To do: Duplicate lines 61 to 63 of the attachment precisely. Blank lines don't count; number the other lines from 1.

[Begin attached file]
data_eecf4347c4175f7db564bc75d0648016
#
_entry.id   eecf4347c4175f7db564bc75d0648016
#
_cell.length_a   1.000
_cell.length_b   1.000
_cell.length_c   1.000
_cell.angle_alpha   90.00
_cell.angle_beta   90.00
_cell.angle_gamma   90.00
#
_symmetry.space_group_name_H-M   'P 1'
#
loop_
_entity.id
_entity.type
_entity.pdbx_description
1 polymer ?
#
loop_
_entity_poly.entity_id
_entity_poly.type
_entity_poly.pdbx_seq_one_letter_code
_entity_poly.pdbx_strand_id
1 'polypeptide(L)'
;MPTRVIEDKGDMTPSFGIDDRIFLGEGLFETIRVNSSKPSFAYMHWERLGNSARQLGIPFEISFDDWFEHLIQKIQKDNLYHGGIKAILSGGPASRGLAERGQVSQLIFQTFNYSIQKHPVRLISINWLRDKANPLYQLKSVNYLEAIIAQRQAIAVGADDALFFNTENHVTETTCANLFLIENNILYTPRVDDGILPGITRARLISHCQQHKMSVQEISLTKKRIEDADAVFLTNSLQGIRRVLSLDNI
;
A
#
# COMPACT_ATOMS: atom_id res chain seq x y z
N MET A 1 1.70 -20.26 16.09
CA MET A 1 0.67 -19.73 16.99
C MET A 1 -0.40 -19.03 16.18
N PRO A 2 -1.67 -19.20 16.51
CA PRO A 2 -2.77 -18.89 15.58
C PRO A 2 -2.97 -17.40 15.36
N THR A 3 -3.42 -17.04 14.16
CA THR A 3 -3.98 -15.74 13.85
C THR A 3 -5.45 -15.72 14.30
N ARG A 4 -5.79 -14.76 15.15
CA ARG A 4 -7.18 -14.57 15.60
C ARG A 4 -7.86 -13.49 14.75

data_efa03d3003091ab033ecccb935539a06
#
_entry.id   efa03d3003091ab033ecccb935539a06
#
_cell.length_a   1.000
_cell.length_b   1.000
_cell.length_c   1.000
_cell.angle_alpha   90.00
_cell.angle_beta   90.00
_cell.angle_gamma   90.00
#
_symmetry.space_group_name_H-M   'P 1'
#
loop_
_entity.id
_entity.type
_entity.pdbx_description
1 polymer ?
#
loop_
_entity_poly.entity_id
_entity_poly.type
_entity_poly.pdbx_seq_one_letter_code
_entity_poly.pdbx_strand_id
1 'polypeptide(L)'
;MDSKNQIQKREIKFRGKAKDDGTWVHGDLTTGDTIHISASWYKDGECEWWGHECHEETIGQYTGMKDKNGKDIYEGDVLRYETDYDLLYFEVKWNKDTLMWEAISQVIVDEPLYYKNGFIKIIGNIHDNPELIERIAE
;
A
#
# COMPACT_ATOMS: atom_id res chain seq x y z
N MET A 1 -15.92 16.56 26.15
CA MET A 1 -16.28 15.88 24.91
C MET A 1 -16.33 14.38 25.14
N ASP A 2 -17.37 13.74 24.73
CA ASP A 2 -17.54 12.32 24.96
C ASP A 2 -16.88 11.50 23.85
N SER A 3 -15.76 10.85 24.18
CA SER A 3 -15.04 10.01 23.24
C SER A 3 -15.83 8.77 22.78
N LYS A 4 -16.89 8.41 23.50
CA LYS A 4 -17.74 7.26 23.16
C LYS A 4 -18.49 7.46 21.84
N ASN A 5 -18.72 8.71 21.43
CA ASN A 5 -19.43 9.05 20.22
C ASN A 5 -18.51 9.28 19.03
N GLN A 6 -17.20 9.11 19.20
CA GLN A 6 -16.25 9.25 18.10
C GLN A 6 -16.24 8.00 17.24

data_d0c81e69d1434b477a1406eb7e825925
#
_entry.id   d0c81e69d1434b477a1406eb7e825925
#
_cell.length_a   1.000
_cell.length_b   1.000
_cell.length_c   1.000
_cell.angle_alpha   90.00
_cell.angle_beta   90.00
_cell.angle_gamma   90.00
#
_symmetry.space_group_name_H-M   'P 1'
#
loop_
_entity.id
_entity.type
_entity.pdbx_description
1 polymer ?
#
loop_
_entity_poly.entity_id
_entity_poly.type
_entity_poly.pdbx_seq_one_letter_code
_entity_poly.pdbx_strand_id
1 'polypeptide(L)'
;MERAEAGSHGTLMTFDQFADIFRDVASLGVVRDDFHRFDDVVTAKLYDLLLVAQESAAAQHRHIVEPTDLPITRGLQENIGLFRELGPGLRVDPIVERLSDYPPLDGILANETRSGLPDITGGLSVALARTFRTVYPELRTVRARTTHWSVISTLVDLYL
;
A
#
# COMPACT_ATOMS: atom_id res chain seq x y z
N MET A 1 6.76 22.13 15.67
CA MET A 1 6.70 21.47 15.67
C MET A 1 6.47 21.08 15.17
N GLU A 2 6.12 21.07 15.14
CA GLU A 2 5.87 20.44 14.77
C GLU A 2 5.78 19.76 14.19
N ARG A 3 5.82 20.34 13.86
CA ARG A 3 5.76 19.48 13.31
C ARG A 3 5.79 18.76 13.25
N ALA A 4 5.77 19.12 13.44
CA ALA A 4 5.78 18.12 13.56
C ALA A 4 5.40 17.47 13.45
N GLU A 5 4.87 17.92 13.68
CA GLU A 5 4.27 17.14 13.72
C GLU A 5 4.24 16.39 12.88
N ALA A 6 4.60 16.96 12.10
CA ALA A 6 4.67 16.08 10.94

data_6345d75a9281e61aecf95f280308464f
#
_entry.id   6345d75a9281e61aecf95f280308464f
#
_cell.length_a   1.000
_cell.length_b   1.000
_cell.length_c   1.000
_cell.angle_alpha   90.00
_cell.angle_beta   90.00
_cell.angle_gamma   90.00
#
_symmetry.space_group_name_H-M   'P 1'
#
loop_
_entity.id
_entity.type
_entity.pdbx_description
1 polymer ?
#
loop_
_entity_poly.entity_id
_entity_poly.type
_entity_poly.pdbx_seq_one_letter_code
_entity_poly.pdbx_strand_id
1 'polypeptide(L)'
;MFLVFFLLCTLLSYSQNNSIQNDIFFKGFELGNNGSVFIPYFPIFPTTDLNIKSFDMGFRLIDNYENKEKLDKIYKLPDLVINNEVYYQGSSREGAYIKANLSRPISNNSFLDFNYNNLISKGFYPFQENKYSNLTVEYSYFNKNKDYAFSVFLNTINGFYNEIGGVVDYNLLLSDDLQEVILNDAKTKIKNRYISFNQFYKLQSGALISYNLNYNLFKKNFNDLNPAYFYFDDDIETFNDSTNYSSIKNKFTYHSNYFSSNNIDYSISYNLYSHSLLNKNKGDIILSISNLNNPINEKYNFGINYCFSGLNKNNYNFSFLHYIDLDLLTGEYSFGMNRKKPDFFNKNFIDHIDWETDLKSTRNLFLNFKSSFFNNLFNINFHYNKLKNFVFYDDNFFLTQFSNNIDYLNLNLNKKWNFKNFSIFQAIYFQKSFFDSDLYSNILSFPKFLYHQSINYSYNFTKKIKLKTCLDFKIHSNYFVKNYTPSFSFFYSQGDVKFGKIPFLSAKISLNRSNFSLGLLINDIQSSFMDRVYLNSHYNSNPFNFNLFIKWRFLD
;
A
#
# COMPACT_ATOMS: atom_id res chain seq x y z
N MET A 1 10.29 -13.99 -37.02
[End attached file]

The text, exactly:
#
loop_
_entity_poly.entity_id